Program Student Learning Outcomes Related College-Wide Student Learning Outcomes
  1 - Acquire substantive knowledge
2 - Communicate effectively
3 - Develop quantitative literacies
4 - Think critically & creatively
5 - Become a community engaged learner
6 - Work in professional & constructive manner
7 - Develop computer & information literacy
Students will:
  • Demonstrate the fundamental knowledge to be able to transfer to a variety of four-year degrees.
  • Understand key concepts, events, personalities, and varieties of media relating to the history, expression, and importance of key questions about the human condition and the values upon which those questions are based.

1, 2, 4, 5


Students will articulate and convey intended meaning effectively using verbal and non-verbal methods of communication that demonstrate an understanding of the methodologies of the humanities and key concepts/issues regarding the human condition. 2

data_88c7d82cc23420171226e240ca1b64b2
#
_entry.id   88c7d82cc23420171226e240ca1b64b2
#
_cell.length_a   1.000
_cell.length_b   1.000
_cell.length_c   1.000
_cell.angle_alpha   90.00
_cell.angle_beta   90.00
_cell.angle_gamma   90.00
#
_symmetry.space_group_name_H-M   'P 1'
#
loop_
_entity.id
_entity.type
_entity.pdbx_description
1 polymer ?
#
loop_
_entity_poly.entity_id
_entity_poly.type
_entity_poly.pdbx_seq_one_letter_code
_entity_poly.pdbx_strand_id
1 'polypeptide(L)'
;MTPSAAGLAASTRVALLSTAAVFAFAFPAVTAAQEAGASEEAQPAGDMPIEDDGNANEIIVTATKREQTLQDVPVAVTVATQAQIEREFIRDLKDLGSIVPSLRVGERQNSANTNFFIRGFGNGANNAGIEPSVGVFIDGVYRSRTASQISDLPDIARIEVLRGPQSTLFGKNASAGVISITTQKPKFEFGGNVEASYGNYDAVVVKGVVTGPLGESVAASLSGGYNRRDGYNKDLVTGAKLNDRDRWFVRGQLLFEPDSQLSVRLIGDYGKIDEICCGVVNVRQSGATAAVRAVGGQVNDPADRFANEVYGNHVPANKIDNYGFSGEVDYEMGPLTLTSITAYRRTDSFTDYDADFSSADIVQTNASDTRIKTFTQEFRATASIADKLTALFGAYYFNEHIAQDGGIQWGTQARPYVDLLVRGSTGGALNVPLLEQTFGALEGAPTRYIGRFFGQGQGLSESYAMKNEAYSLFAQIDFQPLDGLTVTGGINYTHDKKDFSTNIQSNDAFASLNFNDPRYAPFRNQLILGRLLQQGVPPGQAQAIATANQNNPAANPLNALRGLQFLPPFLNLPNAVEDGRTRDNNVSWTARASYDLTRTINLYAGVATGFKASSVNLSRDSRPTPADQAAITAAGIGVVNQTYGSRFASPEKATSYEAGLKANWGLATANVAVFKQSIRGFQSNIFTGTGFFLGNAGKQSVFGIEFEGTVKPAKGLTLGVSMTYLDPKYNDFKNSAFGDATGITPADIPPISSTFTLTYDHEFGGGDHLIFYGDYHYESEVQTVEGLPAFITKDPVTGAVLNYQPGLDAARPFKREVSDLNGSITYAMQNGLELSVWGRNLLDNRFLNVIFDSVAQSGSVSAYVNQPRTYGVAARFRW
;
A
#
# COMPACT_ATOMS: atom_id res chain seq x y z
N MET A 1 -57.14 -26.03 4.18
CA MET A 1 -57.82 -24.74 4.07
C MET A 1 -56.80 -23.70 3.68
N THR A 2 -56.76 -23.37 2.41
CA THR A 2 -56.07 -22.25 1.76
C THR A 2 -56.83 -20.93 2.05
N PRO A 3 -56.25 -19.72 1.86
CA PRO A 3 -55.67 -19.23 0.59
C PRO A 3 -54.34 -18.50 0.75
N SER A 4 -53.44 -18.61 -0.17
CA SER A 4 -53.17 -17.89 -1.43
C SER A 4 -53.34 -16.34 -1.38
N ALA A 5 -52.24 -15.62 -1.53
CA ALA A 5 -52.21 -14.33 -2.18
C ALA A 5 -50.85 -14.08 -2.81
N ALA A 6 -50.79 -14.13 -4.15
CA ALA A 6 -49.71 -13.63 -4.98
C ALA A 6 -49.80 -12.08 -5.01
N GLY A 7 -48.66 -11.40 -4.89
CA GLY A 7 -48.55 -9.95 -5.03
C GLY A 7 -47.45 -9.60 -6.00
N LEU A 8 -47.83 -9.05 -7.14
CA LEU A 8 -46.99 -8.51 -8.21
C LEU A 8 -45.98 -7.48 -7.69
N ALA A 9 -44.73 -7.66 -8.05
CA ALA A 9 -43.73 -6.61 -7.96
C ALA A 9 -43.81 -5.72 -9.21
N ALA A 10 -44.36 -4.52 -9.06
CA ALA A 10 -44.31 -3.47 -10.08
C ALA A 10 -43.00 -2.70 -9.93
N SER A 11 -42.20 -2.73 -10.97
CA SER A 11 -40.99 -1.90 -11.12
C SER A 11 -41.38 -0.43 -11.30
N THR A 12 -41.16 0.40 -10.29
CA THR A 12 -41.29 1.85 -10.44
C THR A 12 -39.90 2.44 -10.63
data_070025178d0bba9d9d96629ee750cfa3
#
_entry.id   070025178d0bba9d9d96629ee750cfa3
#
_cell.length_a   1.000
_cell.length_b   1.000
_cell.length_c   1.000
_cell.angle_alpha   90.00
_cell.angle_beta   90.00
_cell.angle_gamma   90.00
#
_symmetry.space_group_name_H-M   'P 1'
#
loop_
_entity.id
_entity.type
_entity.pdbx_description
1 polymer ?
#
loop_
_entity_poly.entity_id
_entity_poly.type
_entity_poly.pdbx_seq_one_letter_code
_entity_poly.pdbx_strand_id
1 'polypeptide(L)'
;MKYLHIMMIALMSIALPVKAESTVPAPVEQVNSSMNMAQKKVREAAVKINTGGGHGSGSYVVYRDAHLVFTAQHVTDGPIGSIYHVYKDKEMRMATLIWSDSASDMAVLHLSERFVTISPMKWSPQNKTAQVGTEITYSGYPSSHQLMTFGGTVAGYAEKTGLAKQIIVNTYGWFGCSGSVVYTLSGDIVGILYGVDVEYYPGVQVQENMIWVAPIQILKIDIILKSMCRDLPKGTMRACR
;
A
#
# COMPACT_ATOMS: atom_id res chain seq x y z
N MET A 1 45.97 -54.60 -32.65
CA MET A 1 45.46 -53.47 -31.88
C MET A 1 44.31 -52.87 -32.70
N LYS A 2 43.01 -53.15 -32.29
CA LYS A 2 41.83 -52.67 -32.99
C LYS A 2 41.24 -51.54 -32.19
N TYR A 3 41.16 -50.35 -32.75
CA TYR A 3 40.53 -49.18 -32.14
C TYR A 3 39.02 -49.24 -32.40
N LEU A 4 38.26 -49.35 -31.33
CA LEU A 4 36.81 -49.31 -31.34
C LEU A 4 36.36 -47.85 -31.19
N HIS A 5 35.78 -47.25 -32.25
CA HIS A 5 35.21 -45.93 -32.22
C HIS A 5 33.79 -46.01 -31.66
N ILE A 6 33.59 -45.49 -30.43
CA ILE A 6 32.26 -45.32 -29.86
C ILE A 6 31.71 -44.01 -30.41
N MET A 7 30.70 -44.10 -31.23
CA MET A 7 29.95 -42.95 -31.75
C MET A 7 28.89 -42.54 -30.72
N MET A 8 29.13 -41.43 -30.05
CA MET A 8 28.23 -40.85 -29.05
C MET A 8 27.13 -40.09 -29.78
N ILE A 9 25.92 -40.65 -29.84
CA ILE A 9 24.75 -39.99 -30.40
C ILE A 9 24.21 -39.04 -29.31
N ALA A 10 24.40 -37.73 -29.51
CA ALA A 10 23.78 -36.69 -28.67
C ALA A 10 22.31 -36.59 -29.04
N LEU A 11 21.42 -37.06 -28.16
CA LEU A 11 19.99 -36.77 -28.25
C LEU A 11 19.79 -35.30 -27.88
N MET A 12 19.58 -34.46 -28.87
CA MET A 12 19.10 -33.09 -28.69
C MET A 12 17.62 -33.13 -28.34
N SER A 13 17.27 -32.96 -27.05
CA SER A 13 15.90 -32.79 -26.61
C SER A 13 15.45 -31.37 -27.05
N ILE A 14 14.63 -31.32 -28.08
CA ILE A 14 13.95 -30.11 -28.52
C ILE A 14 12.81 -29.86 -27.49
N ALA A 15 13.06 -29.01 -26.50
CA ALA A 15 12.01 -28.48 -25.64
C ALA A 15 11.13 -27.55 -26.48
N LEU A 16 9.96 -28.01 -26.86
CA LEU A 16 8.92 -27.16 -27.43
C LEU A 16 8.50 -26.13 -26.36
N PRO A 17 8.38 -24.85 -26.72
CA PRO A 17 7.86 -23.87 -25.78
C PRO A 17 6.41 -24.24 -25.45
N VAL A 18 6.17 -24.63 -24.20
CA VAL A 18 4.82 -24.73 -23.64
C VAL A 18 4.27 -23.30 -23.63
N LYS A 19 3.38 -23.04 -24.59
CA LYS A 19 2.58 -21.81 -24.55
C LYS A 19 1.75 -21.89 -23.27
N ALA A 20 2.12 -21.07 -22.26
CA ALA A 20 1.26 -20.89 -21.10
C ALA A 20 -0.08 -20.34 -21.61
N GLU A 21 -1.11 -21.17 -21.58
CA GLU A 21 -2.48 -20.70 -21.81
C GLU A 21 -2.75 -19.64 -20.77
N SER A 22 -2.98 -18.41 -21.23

Students will think independently, analytically, critically, and creatively about the products of culture and the information they contain. Specifically they will be able to:
  • identify, analyze and evaluate arguments as they occur in their own and others’ work
  • read, view, and listen to a variety of humanities texts - poems, play, stories, speeches, paintings, symphonies, etc. - and demonstrate improved facility in comprehension, interpretation, and argument
  • learn to situate the events and patterns, customs and beliefs, thoughts and symbols of people throughout time in their appropriate cultural contexts
  • make connections across disciplines